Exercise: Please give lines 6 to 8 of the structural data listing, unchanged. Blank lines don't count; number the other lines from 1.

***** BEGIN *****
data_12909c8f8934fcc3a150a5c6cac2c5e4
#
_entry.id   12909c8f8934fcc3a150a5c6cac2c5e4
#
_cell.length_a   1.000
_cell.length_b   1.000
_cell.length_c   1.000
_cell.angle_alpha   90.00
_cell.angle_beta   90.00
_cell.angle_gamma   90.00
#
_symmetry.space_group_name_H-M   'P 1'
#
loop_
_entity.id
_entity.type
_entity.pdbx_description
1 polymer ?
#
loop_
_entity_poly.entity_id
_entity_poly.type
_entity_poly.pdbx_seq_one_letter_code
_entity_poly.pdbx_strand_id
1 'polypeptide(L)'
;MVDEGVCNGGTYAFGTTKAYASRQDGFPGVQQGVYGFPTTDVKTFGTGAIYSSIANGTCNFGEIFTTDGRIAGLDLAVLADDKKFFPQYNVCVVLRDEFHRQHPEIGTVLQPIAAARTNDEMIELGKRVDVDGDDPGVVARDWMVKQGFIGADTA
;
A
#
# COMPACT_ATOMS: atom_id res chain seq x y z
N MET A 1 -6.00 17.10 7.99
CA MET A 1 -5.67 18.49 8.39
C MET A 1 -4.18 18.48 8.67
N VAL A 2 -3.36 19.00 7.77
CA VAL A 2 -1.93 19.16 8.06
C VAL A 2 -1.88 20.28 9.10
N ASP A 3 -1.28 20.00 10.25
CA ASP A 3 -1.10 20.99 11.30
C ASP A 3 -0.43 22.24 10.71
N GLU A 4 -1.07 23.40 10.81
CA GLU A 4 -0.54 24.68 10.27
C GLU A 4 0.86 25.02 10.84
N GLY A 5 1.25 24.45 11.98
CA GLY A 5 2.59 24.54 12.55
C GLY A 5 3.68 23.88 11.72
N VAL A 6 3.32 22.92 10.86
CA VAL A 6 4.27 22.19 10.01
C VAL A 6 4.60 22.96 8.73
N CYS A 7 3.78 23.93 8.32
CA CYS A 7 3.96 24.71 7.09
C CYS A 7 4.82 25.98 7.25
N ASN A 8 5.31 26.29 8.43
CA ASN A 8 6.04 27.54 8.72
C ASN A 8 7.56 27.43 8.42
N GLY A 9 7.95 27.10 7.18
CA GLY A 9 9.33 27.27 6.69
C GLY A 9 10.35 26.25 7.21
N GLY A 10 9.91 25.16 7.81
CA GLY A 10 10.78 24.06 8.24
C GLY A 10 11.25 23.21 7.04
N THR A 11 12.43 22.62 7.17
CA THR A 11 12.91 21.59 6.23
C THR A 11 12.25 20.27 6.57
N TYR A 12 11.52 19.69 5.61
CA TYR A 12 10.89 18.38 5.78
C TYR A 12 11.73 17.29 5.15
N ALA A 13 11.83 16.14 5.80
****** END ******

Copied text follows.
_cell.length_b   1.000
_cell.length_c   1.000
_cell.angle_alpha   90.00